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Lions Roar : September 2012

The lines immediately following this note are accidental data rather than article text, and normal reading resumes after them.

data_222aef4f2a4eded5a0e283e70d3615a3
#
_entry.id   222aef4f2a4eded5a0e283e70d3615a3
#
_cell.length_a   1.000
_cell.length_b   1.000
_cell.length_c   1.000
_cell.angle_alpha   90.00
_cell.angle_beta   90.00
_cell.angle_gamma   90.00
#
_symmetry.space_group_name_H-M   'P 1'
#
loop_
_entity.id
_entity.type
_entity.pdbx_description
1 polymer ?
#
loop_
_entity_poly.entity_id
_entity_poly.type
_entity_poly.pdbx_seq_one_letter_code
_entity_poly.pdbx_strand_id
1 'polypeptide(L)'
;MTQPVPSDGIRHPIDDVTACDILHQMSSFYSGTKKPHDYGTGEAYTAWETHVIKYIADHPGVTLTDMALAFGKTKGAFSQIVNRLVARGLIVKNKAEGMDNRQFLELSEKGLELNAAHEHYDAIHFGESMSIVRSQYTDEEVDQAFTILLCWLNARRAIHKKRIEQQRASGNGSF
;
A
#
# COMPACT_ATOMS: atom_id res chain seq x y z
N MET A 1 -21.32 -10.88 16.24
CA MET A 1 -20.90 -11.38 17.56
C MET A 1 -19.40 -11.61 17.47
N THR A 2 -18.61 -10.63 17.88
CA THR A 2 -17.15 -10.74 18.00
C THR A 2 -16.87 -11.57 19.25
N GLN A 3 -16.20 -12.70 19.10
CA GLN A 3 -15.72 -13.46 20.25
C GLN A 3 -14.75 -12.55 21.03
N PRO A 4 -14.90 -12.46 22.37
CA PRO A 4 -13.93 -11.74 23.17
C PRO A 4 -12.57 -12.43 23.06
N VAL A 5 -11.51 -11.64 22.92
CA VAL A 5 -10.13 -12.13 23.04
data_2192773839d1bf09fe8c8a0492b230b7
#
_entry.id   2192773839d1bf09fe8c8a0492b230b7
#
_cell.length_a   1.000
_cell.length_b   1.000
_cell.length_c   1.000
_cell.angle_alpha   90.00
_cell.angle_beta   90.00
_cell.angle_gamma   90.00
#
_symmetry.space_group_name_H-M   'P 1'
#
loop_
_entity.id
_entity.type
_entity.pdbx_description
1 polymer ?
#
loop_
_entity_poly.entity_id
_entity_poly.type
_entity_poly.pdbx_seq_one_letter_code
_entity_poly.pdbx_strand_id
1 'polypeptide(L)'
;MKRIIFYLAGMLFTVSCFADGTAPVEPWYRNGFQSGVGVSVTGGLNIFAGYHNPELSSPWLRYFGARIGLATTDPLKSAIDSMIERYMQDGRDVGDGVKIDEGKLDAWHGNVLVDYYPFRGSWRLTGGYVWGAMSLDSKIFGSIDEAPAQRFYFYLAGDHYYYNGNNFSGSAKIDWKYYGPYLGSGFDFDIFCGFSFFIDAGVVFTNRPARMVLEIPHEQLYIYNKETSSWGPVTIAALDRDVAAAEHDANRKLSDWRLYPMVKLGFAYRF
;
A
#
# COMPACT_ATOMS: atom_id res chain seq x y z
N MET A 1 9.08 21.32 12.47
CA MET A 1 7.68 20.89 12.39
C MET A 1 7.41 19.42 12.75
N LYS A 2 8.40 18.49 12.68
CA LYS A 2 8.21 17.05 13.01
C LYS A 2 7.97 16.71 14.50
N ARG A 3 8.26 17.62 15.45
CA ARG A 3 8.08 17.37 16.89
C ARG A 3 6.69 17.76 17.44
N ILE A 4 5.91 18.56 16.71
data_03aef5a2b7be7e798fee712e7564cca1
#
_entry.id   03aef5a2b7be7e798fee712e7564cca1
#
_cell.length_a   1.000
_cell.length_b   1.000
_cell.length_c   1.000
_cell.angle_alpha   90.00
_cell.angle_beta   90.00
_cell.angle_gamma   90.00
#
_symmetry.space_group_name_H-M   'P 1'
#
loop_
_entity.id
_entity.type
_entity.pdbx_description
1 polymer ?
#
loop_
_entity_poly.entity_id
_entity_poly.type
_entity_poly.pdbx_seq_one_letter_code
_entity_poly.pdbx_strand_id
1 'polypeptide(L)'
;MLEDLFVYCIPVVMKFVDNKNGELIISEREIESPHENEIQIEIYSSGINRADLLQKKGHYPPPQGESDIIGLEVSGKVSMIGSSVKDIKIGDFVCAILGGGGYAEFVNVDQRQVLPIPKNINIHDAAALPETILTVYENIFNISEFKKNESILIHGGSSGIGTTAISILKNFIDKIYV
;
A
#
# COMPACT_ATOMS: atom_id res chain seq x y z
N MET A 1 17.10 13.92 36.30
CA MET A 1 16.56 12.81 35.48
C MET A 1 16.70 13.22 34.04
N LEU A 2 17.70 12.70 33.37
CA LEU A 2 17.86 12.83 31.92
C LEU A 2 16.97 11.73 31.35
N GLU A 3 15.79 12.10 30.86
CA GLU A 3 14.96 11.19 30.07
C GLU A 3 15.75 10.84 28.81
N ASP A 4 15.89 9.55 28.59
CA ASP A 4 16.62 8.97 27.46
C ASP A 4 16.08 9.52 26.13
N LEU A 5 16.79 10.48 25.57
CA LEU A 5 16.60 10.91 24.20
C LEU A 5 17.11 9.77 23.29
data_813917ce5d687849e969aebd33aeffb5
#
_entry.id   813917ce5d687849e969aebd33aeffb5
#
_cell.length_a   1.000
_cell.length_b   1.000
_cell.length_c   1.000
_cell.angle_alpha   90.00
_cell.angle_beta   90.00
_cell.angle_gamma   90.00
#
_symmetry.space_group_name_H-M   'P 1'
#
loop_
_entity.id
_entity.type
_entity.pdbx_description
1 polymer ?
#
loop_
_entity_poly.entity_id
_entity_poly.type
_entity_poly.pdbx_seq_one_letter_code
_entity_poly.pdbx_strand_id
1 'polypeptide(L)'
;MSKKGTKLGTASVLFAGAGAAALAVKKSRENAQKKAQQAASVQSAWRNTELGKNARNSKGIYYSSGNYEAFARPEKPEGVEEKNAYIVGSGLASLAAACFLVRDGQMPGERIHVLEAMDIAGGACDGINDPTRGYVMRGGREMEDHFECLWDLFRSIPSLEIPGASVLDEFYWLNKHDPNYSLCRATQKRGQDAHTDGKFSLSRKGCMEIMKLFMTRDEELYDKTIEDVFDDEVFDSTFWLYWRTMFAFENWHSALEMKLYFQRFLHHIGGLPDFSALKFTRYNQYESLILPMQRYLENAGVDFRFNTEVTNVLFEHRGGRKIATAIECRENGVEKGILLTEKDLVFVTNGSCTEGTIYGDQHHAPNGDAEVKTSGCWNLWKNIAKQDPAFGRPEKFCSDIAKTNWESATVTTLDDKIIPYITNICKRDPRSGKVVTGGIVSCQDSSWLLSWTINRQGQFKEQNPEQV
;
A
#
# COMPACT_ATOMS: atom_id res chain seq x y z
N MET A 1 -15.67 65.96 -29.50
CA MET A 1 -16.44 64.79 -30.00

SHAMBHALA SUN SEPTEMBER 2012 45 You could ask, what’s wrong with preferring happiness to sad- ness or praise to blame? Isn’t the pursuit of happiness what it’s all about? Isn’t it obvious that gain is better than loss? But it is one thing to recognize what we would like to attract and what we would prefer to get rid of, and quite another to be obsessed with getting our way and terrified of things going wrong. The problem is that hope is joined at the hip with its partner, fear. We can’t have one without the other. When we are caught in this hope–fear cycle, our attitude is always tense and even our most satisfying experiences are bounded by paranoia. Happiness vs. Suffering In the first style of hope and fear, we look at things in terms of happiness versus suffering, pleasure versus pain. We hope for happiness, but once we have it, fear arises, for we are afraid to lose it. Out of that fear we cling to pleasure so hard that the plea- sure itself becomes a form of pain. And when suffering arises, no amount of wishful thinking makes it go away. The more we hope for it to be otherwise, the more pain we feel. Fame vs. Insignificance In the second style of hope and fear, we are obsessed with fame and afraid of our own insignificance. We scramble our way to the top, hungry for confirmation, and when it is not forthcoming we get pissed off and huffy. Then when it dawns on us how hard we need to work to be seen as someone special, our fear of insignifi- cance is magnified. Behind our façade of fame, we suffer from a kind of inner desolation and hollowness. Praise vs. Blame With the third style, we are obsessed with praise and fearful of blame. We need to be pumped up constantly or we begin to have doubts about our worth. When we are not searching for praise, we are busy trying to cover up our mistakes so we don’t get caught. But there is never enough praise to satisfy us, and we are never free from the threat of being found wanting. Only if we are perfect can we count on continual praise, but although we struggle for perfection, we can never attain it. The slightest little mistake is all it takes to re-trigger our fear. Gain vs. Loss Finally, with the fourth style we are obsessed with gain and loss. We invest in situations with high hopes, and we expect that if things have been improving, they will continue to do so. That quality of hope is so seductive that we forget how easily situa- tions can turn on us. But just as we are about to congratulate ourselves on our success, the bottom falls out, and fear once again holds sway. Our hope falls apart and we are afraid that things will keep going downhill forever. Over and over, things are hopeful one moment and the next they are not, and in either case we are anxious. These cycles of hope and fear occupy our minds and capture our energy. No matter what is happening to us, we think it could be better, or at least different. No matter who we are, we think we could be better, or at least different. Nothing is ever good enough and we can never relax. SIX PATTERNS OF STRESS Another way of looking at stress is through the teachings of the six realms of being. These six realms are the god realm, jealous god realm, human realm, animal realm, hungry ghost realm, and hell realm. They represent the experiential worlds we create out of ignorance and inhabit out of fear. They describe worlds in which struggle is the underpinning, and no matter how hard we try, we never truly get what we want. It is said that we cycle through these realms constantly and it is hard to get out. Praise Blame Gain Loss PHOTOS:ANDREPOPOV,JACEKJAGLA,COLLEENCOOMBE,CARLBALLOU/DREAMSTIME.COM